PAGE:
Best Picture Winners From 1985 to Today

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The Best Picture Winners From 1985 to Today

The Academy Awards is one of the most prestigious awards in the film industry. While Best Picture is arguably the most sought after accolade, it has also been awarded to filmmakers, actors and actresses of great reputations for decades. Ever since the first Academy Award was handed out in 1929, the selection of Best Picture has always been a highly anticipated event. Out of all the Academy Awards given out since then, the Best Picture award has some of the most iconic and memorable films.

The list of Best Picture winners from 1985 to today is particularly noteworthy, bestowing the highest of honors to some of the greatest blockbusters and classic works of art. From 1985 to present, here is a look back at the films that have made history.

1985: Out of Africa

The 1985 Best Picture Academy Award marked the break for two of the film industry’s most successful directors, James Ivory and Ismail Merchant. Their adaptation of Karen Blixen’s autobiographical novel, “Out of Africa,” was a phenomenal success thanks to stars Meryl Streep and Robert Redford. The movie was also an incredible technical feat, with director Sydney Pollack earning an Academy Award for Best Director.

1986: Platoon

In 1986, Oliver Stone’s masterful Vietnam war drama “Platoon” won the Best Picture Academy Award. The film was an incredibly realistic portrayal of the horrors of war, and acted as an incredible tribute to all veterans. The cast of stellar actors, including Charlie Sheen, Willem Defoe, Tom Berenger and Forest Whitaker, were all awarded for their standout performances.

1987: The Last Emperor

In 1987, another all-star ensemble was honored with a Best Picture Oscar. “The Last Emperor,” directed by Bernardo Bertolucci, was one of the greatest historical epics of all time. Its stunning cinematography and stellar performances by Peter O’Toole and Joan Chen brought the story of Pu Yi’s rise to power to life.

1988: Rain Main

The 1988 Academy Award for Best Picture went to “Rain Main,” directed by Barry Levinson and starring Dustin Hoffman and Tom Cruise. The film was a beautiful look into the heart of autism and human connection. Hoffman earned an Academy Award for his phenomenal performance, and was also nominated for Best Supporting Actor with Cruise.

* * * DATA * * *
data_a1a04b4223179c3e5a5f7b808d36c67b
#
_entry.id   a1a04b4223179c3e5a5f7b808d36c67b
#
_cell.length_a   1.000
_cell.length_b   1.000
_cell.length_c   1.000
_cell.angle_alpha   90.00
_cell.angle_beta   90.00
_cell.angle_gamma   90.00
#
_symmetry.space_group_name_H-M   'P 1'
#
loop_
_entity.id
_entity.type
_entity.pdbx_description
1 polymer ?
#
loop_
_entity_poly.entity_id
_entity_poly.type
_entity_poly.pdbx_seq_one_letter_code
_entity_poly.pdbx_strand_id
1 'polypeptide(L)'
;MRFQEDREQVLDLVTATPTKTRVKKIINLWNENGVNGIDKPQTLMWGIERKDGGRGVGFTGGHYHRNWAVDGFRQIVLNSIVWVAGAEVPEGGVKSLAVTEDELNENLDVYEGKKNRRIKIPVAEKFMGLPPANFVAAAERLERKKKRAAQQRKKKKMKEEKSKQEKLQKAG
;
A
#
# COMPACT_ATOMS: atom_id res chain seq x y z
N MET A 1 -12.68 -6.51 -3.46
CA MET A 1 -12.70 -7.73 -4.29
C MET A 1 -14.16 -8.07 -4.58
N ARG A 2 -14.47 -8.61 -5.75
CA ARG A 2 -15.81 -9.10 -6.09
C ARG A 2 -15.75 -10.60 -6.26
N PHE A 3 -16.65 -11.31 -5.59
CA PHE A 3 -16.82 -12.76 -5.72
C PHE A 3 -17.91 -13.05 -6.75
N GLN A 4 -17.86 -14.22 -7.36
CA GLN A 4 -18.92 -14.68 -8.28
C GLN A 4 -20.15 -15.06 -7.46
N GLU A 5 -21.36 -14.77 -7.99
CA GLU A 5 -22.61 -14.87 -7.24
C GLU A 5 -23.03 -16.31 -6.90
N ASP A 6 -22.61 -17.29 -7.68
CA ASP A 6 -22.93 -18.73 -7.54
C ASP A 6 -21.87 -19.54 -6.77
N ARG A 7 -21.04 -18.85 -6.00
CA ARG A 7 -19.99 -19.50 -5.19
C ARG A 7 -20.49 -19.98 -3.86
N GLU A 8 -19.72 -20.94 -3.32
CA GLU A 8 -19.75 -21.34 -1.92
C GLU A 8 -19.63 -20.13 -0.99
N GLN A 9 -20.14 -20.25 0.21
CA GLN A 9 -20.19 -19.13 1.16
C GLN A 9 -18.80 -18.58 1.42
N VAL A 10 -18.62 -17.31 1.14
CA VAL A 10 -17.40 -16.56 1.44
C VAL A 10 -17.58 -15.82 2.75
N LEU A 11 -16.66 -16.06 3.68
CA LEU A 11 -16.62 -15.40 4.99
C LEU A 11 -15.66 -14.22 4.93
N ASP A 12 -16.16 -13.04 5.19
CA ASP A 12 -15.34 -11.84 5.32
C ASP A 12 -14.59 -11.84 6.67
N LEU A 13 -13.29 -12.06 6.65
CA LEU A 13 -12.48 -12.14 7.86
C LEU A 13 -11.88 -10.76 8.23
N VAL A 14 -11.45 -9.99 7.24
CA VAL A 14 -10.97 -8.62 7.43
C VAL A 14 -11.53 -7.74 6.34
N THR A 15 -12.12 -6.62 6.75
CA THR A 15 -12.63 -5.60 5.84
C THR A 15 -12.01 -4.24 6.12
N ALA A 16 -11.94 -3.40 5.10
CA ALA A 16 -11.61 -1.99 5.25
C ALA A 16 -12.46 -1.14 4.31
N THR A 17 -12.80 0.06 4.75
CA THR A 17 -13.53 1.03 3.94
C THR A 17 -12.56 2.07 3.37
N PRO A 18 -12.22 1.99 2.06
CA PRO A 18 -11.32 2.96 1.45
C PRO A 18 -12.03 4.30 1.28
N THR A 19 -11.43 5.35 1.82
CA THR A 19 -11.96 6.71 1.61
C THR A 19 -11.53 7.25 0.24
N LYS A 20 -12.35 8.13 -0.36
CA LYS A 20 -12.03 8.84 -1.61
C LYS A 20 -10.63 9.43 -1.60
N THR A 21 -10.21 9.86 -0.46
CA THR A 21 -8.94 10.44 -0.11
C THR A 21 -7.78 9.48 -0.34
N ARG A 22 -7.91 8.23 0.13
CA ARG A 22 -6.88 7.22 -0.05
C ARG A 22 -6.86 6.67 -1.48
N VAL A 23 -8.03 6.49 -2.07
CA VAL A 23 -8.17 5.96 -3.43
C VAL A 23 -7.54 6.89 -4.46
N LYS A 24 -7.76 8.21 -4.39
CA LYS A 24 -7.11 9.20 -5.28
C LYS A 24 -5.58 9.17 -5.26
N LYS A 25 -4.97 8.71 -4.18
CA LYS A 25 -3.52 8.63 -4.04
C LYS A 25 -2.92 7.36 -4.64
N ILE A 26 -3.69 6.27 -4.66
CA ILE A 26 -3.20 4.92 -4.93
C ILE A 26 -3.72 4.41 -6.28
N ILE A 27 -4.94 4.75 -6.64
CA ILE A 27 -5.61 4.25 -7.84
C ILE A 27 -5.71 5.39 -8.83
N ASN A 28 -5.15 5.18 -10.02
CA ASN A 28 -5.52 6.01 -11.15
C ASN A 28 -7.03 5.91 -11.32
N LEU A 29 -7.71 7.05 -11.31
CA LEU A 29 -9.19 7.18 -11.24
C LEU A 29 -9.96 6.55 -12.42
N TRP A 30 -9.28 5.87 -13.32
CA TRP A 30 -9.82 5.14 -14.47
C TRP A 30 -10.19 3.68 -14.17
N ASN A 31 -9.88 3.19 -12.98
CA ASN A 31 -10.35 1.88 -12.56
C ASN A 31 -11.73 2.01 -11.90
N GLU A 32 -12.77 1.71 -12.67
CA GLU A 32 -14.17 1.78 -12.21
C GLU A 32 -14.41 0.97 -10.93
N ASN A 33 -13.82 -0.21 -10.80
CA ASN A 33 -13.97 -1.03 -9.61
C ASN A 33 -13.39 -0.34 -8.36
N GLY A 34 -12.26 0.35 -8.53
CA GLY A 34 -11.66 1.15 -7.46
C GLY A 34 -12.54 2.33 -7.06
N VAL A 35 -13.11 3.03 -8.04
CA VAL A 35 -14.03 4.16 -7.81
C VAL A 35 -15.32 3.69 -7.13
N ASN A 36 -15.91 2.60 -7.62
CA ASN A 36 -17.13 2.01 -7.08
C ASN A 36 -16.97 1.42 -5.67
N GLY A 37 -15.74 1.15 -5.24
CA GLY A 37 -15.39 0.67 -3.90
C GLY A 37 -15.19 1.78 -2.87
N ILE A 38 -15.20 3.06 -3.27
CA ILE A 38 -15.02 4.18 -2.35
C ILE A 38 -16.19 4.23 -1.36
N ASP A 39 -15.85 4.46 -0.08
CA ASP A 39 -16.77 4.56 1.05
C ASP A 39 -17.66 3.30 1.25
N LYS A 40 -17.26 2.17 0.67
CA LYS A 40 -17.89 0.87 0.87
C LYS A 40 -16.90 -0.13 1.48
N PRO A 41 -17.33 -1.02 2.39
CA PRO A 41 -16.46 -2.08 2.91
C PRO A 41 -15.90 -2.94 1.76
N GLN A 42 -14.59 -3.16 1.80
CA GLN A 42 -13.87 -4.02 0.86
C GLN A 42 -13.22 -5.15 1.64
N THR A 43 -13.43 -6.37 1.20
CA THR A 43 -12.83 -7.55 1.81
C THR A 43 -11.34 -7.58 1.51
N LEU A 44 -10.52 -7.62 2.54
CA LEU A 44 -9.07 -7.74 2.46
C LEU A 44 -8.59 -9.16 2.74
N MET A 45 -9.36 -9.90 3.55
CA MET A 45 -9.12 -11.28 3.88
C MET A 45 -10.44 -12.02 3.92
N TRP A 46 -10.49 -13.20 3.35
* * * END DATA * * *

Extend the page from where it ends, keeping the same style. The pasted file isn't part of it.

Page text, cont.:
1989: Driving Miss Daisy

The 1989 Best Picture Academy Award marked the first time a women-led film received recognition. “Driving Miss Daisy,” starring Jessica Tandy and Morgan Freeman, was an emotional journey that spoke volumes about the possibilities of racial reconciliation. The film also earned director Bruce Beresford an Academy Award, and is highly regarded to this day.

1990: Dances with Wolves

The 1990 Best Picture Academy Award went to “Dances with Wolves,” a sweeping western drama starring Kevin Costner. Costner also directed and produced the film, which was also nominated for an additional 11 Academy Awards. The film stands as one of the most important films of the western genre, and for its groundbreaking themes of reconciliation with Native Americans.

1991: The Silence of the Lambs

Jonathan Demme’s 1991 thriller “The Silence of the Lambs” won the Academy Award for Best Picture. The film is widely regarded as the greatest thriller of all time and the performances of Anthony Hopkins and Jodie Foster are lauded to this day. Hannibal Lecter is also considered one of the most iconic film villains of all time, cementing this film as an all-time horror classic.

1992: Unforgiven

Clint Eastwood’s classic western, “Unforgiven,” was honored with the Best Picture Academy Award in 1992. The story follows William Munny, a retired gunslinger looking for vengeance. This began a new era of the western genre, undertones that are still present in the western genre today. Eastwood, Gene Hackman and Morgan Freeman were all awarded for their performance.

1993: Schindler’s List

In 1993, Steven Spielberg’s “Schindler’s List” won the Best Picture Academy Award. The film is a widely regarded as one of the most important movies in history, and its scale and production earned Spielberg his fourth Academy Award in Best Director. The film also starred Liam Neeson and Ralph Fiennes, and earned seven more Academy Awards for its powerful tale of World War II and the Holocaust.